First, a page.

Why does my child need vaccinations?

When your baby is born, his/her immune system is not fully developed. The immune system is the body’s natural defense system that fights off infections. The ability of the body to resist an infection is called immunity.

Vaccines protect against infections by working with the body to help develop immunity to diseases.

Childhood vaccinations protect against many serious diseases, so it’s important to make sure your child receives routine vaccinations at the recommended ages. Diseases that can be prevented by vaccines include chickenpox, diphtheria, Hib, hepatitis B, influenza, measles, meningitis, mumps, whooping cough, polio, pneumococcal disease, rotavirus, rubella, and tetanus.

The pneumococcal vaccination

Pneumococcal [noo-muh-KOK-ul] disease is caused by pneumococcal germs (bacteria). There are over 90 different types of pneumococcal germs. They can cause infections of the lungs (pneumonia), brain (meningitis), blood (bacteremia) and ears (otitis).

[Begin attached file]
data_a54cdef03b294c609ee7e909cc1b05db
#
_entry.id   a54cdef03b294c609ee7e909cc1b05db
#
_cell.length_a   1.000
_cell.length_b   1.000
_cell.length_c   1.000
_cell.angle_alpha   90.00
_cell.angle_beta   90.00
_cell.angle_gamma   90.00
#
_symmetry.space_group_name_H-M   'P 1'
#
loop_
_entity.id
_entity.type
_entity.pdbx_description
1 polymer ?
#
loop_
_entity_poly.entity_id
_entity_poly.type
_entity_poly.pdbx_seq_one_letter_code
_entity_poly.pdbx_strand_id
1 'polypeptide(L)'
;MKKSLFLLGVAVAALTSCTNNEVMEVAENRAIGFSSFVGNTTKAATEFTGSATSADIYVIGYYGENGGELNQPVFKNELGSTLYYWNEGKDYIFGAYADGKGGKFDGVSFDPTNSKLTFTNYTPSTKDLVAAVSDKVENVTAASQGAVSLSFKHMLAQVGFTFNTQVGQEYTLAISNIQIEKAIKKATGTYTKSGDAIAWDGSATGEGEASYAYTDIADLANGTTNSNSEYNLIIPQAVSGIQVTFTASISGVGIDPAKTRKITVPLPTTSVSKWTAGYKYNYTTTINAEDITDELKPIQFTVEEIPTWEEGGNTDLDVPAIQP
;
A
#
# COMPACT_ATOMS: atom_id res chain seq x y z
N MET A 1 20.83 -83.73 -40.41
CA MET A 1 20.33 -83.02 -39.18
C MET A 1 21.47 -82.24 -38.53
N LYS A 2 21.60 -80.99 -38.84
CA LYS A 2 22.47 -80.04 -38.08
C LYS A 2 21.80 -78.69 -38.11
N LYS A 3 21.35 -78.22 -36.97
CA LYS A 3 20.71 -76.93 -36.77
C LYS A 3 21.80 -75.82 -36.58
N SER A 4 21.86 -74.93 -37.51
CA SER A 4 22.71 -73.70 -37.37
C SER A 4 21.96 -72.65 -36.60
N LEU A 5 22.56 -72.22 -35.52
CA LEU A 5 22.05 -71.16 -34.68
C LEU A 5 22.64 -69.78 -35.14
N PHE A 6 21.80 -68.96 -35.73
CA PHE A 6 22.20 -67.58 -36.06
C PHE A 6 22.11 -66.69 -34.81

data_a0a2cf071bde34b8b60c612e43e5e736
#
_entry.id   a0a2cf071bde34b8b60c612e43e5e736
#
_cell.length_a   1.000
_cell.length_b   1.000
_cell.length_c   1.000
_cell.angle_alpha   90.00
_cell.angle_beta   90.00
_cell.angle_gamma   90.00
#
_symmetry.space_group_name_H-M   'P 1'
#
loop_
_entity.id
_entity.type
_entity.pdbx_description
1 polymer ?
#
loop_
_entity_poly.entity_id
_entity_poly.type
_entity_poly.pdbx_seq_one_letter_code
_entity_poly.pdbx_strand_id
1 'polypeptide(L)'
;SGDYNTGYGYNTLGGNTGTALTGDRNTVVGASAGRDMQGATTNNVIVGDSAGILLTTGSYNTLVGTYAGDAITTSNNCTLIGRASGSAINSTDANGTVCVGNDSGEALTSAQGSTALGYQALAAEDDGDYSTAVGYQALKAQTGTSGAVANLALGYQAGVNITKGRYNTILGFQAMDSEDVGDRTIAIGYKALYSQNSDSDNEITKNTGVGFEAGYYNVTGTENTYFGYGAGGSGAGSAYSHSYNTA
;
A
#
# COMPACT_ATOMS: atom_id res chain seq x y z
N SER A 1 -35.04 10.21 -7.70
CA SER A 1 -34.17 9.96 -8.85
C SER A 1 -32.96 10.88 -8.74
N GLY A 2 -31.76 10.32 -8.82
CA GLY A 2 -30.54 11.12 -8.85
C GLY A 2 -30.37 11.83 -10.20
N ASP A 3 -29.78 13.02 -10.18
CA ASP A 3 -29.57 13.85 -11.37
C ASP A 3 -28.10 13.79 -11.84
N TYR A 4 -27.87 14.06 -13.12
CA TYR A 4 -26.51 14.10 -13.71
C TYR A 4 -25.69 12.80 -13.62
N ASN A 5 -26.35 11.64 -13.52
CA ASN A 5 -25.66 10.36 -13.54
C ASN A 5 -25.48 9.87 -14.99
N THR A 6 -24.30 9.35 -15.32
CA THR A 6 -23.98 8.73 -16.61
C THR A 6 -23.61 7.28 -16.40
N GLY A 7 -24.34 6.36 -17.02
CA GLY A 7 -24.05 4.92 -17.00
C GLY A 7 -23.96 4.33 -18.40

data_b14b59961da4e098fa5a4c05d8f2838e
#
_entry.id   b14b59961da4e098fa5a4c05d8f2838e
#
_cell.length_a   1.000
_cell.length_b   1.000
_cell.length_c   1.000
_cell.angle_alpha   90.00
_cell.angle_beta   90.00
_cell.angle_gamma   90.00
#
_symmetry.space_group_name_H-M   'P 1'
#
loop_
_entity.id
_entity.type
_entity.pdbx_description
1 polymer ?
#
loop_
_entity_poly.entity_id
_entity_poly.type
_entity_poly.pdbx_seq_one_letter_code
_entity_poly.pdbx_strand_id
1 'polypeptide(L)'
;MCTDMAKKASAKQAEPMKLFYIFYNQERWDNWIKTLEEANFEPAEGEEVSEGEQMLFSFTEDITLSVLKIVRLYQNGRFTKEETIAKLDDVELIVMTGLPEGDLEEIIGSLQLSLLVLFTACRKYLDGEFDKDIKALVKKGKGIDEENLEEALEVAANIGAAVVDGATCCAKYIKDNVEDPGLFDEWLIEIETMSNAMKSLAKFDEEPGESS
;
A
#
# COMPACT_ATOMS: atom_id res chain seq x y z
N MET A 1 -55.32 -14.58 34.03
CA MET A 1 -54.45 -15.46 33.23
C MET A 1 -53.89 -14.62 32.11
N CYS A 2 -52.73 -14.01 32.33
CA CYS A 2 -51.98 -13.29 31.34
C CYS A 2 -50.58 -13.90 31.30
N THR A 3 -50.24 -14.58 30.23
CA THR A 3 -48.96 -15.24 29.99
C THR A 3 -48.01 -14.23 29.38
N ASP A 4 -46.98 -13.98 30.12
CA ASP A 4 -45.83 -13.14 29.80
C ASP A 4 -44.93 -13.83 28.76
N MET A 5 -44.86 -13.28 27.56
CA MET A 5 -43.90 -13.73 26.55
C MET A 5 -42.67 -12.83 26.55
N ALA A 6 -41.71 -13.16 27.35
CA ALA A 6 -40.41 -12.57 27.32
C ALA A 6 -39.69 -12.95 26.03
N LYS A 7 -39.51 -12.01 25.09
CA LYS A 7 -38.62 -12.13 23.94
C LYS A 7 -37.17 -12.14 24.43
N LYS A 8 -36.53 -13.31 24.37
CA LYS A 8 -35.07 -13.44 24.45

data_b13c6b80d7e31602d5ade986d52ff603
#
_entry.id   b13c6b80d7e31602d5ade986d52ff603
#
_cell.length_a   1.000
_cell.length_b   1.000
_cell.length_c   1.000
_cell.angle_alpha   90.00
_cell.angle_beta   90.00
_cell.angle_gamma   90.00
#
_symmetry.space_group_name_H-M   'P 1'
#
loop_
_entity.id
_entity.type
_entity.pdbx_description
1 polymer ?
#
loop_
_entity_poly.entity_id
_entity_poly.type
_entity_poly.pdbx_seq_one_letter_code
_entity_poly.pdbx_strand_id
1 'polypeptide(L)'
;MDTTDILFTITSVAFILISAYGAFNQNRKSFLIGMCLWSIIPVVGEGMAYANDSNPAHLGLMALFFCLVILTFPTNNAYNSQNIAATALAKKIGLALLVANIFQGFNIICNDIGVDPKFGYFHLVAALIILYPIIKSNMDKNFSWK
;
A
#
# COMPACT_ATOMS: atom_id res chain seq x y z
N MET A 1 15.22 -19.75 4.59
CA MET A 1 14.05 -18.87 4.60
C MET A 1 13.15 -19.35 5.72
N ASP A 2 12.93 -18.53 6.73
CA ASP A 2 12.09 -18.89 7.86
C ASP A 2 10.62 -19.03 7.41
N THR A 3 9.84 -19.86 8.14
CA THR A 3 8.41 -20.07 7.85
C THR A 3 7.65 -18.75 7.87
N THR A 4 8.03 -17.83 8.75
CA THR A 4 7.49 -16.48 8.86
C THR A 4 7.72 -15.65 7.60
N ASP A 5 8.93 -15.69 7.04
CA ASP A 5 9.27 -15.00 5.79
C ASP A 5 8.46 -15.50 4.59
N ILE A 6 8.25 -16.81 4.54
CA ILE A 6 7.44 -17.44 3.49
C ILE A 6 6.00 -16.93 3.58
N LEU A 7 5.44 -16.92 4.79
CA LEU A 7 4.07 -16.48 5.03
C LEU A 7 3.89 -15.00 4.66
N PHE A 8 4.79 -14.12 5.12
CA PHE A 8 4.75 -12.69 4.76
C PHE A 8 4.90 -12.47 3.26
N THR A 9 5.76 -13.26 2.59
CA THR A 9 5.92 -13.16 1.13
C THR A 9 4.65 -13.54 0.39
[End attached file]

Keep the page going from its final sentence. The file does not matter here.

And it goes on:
Pneumococcal disease is often mild (ear infections for example) but can be serious (pneumonia for example). Children younger than 2 years old are at higher risk of having a serious case of pneumococcal disease.

Doctors recommend approved pneumococcal vaccines as a way to protect children against pneumococcal disease. These vaccines provide protection against up to 13 types of pneumococcal germs. But could we expand this protection?

With the help of vaccine research studies, an investigational vaccine is being evaluated to find out if it can provide protection against 20 types of pneumococcal germs.

To find more information on pneumococcal disease, please visit: https://www.cdc.gov/pneumococcal/about/index.html

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